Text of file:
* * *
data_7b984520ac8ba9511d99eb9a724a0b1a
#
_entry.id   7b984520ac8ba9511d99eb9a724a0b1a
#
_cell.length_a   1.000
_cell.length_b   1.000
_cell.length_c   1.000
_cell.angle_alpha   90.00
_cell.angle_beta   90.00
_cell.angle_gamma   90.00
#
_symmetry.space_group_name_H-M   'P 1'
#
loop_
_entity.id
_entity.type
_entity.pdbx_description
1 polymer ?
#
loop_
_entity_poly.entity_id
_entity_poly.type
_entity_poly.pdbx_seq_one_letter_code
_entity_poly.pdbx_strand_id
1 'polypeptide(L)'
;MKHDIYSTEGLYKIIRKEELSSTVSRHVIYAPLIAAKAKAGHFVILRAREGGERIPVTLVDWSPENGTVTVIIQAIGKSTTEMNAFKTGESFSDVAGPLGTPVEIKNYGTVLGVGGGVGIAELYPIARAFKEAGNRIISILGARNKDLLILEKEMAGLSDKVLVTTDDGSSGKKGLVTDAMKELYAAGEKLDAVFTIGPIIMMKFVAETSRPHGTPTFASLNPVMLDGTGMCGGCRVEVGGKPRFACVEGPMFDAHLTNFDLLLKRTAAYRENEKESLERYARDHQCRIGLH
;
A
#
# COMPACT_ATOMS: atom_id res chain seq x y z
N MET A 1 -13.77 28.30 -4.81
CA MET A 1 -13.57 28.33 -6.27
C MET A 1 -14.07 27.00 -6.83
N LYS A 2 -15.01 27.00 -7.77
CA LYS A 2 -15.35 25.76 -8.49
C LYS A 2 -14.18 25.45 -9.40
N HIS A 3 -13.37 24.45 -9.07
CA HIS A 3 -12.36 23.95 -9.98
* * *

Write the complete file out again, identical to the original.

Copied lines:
data_7b984520ac8ba9511d99eb9a724a0b1a
#
_entry.id   7b984520ac8ba9511d99eb9a724a0b1a
#
_cell.length_a   1.000
_cell.length_b   1.000
_cell.length_c   1.000
_cell.angle_alpha   90.00
_cell.angle_beta   90.00
_cell.angle_gamma   90.00
#
_symmetry.space_group_name_H-M   'P 1'
#
loop_
_entity.id
_entity.type
_entity.pdbx_description
1 polymer ?
#
loop_
_entity_poly.entity_id
_entity_poly.type
_entity_poly.pdbx_seq_one_letter_code
_entity_poly.pdbx_strand_id
1 'polypeptide(L)'
;MKHDIYSTEGLYKIIRKEELSSTVSRHVIYAPLIAAKAKAGHFVILRAREGGERIPVTLVDWSPENGTVTVIIQAIGKSTTEMNAFKTGESFSDVAGPLGTPVEIKNYGTVLGVGGGVGIAELYPIARAFKEAGNRIISILGARNKDLLILEKEMAGLSDKVLVTTDDGSSGKKGLVTDAMKELYAAGEKLDAVFTIGPIIMMKFVAETSRPHGTPTFASLNPVMLDGTGMCGGCRVEVGGKPRFACVEGPMFDAHLTNFDLLLKRTAAYRENEKESLERYARDHQCRIGLH
;
A
#
# COMPACT_ATOMS: atom_id res chain seq x y z
N MET A 1 -13.77 28.30 -4.81
CA MET A 1 -13.57 28.33 -6.27
C MET A 1 -14.07 27.00 -6.83
N LYS A 2 -15.01 27.00 -7.77
CA LYS A 2 -15.35 25.76 -8.49
C LYS A 2 -14.18 25.45 -9.40
N HIS A 3 -13.37 24.45 -9.07
CA HIS A 3 -12.36 23.95 -9.98